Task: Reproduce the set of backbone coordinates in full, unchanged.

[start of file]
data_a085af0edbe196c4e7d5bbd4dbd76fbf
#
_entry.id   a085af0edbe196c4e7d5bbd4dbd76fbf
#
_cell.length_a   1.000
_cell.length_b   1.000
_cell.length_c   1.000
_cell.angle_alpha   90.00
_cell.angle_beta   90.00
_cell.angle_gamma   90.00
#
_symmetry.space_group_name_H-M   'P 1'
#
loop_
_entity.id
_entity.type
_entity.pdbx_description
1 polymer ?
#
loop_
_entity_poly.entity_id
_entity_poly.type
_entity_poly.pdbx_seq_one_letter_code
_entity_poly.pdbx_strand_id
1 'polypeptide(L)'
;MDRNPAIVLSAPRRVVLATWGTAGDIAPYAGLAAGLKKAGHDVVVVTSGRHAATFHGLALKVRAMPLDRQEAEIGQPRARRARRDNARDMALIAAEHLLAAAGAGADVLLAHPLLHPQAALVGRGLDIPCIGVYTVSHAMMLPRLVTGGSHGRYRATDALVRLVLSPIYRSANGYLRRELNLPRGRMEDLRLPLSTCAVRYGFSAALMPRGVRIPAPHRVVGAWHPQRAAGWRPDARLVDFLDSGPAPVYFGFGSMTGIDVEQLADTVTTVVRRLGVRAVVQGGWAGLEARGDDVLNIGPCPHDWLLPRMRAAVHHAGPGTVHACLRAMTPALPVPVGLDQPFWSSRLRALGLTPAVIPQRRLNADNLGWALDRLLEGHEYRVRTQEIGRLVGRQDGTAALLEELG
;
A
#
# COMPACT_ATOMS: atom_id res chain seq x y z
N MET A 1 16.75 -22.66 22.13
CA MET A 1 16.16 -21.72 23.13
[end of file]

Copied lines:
data_a085af0edbe196c4e7d5bbd4dbd76fbf
#
_entry.id   a085af0edbe196c4e7d5bbd4dbd76fbf
#
_cell.length_a   1.000
_cell.length_b   1.000
_cell.length_c   1.000
_cell.angle_alpha   90.00
_cell.angle_beta   90.00
_cell.angle_gamma   90.00
#
_symmetry.space_group_name_H-M   'P 1'
#
loop_
_entity.id
_entity.type
_entity.pdbx_description
1 polymer ?
#
loop_
_entity_poly.entity_id
_entity_poly.type
_entity_poly.pdbx_seq_one_letter_code
_entity_poly.pdbx_strand_id
1 'polypeptide(L)'
;MDRNPAIVLSAPRRVVLATWGTAGDIAPYAGLAAGLKKAGHDVVVVTSGRHAATFHGLALKVRAMPLDRQEAEIGQPRARRARRDNARDMALIAAEHLLAAAGAGADVLLAHPLLHPQAALVGRGLDIPCIGVYTVSHAMMLPRLVTGGSHGRYRATDALVRLVLSPIYRSANGYLRRELNLPRGRMEDLRLPLSTCAVRYGFSAALMPRGVRIPAPHRVVGAWHPQRAAGWRPDARLVDFLDSGPAPVYFGFGSMTGIDVEQLADTVTTVVRRLGVRAVVQGGWAGLEARGDDVLNIGPCPHDWLLPRMRAAVHHAGPGTVHACLRAMTPALPVPVGLDQPFWSSRLRALGLTPAVIPQRRLNADNLGWALDRLLEGHEYRVRTQEIGRLVGRQDGTAALLEELG
;
A
#
# COMPACT_ATOMS: atom_id res chain seq x y z
N MET A 1 16.75 -22.66 22.13
CA MET A 1 16.16 -21.72 23.13